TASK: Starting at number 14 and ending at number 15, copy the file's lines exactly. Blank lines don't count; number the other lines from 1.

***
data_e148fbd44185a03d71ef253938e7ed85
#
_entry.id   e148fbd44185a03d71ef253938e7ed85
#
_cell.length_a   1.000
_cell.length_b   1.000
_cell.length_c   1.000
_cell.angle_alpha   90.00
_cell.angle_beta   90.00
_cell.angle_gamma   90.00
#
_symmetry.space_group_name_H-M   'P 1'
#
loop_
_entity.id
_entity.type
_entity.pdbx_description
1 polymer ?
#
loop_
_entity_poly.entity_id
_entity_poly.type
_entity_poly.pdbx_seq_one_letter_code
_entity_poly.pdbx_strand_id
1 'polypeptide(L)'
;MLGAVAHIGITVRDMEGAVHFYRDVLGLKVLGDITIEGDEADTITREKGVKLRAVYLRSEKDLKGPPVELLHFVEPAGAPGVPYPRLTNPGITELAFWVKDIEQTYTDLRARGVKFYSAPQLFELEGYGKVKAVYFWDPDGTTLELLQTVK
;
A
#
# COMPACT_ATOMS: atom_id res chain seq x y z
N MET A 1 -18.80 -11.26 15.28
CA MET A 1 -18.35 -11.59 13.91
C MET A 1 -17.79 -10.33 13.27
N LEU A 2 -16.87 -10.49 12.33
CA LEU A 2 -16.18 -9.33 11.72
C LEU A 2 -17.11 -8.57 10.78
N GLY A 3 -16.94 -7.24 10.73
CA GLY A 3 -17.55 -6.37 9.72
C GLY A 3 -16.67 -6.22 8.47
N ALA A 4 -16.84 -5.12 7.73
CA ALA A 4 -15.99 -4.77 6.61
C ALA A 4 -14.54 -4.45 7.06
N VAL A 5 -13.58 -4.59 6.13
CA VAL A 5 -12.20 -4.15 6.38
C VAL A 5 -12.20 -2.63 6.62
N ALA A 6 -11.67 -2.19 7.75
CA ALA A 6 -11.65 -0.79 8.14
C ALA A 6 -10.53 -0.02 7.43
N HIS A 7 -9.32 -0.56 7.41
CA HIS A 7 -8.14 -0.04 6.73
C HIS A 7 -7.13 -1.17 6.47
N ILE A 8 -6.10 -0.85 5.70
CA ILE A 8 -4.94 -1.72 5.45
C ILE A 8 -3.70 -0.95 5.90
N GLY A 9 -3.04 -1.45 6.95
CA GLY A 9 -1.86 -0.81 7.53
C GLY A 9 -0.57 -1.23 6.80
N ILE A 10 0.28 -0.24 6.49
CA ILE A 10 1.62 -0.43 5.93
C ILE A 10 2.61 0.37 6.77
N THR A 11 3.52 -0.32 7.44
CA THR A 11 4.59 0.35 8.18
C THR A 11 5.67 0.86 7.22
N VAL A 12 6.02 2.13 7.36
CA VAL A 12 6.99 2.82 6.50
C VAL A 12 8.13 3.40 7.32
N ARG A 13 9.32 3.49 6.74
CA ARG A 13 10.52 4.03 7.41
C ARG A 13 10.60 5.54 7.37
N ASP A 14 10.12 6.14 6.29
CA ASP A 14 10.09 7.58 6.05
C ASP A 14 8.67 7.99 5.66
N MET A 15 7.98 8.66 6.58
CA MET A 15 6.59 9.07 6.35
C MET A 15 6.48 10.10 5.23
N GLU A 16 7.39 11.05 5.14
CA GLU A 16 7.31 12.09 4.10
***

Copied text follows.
loop_
_entity.id